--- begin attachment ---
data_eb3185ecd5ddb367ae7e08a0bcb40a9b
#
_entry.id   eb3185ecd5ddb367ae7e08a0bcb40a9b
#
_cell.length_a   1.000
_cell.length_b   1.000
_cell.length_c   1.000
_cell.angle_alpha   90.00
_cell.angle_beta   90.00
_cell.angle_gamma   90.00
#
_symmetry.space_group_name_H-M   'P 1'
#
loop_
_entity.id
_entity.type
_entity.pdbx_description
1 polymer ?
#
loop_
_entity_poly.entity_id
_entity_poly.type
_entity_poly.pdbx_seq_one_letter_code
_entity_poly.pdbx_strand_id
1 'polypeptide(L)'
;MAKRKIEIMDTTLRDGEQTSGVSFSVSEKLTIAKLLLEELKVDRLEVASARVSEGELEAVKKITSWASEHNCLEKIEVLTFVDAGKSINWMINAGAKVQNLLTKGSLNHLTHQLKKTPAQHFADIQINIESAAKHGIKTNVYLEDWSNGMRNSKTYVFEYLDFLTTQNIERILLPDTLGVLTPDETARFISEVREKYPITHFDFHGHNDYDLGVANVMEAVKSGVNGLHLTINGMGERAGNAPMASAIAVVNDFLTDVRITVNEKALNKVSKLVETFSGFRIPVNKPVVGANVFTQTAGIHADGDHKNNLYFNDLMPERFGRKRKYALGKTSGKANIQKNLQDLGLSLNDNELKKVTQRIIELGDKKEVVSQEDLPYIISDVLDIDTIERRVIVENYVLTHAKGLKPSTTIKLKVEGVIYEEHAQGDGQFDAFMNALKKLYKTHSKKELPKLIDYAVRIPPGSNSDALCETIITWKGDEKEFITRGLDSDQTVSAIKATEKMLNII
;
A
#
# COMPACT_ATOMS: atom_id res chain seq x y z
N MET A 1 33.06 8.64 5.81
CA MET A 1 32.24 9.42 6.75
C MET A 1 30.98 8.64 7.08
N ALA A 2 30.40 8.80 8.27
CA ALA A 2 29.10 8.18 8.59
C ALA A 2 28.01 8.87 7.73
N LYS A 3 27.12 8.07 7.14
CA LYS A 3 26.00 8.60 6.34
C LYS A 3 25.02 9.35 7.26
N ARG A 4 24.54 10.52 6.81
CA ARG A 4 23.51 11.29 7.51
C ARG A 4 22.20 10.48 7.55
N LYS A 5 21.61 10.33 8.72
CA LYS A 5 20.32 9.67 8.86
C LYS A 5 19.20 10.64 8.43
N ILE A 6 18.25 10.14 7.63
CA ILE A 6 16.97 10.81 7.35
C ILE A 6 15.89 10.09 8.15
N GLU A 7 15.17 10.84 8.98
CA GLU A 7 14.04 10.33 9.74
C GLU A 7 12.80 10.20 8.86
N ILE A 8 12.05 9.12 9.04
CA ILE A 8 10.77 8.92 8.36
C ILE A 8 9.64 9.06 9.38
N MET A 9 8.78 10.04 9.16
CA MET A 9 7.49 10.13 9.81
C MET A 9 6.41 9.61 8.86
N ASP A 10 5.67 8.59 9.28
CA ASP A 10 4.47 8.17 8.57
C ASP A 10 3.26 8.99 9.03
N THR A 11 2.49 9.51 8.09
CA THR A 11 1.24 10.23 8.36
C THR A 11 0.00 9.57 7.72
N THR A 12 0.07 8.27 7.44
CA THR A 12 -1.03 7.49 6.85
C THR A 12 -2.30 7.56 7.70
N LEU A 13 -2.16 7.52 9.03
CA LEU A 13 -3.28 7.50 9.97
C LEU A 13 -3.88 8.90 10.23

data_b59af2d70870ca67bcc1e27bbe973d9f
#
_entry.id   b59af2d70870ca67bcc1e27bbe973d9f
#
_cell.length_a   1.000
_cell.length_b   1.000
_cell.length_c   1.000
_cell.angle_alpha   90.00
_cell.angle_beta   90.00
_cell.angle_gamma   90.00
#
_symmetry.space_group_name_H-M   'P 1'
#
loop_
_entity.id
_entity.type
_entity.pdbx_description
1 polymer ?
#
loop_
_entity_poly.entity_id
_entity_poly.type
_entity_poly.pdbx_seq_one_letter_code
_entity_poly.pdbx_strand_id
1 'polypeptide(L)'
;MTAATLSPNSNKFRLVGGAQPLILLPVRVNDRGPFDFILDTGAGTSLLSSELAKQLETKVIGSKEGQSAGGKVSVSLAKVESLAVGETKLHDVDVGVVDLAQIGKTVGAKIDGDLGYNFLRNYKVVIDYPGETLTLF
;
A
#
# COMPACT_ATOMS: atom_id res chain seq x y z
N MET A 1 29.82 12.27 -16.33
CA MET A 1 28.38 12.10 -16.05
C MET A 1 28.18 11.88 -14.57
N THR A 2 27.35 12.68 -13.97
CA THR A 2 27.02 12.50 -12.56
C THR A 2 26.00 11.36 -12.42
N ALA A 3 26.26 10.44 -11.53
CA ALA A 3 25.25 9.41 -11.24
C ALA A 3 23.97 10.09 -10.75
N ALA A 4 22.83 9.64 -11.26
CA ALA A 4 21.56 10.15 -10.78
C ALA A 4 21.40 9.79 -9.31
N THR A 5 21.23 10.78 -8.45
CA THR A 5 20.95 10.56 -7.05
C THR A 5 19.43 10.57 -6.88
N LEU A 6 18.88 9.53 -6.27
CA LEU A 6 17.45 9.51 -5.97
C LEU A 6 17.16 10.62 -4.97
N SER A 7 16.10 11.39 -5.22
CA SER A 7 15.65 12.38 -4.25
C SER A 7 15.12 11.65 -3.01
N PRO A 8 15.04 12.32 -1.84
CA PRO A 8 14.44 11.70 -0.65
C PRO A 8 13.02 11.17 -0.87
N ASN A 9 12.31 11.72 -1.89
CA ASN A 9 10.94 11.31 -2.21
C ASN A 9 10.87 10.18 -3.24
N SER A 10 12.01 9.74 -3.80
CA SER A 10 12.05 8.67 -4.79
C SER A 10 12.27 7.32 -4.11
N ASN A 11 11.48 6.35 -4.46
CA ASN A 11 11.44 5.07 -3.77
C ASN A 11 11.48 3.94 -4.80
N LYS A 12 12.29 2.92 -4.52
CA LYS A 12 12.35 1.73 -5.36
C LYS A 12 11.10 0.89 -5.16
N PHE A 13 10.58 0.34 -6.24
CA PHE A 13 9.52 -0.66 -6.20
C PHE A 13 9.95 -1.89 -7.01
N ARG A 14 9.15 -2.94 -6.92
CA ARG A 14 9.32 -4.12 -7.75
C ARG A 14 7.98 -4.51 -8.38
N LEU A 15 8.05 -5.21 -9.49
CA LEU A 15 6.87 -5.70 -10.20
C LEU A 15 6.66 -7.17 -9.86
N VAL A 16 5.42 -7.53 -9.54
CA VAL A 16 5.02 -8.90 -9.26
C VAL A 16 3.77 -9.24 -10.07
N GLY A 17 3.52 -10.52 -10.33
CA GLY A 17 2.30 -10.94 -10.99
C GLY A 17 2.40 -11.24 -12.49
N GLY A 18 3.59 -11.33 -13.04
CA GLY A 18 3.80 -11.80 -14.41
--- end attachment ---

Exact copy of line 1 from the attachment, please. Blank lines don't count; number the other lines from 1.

data_eb3185ecd5ddb367ae7e08a0bcb40a9b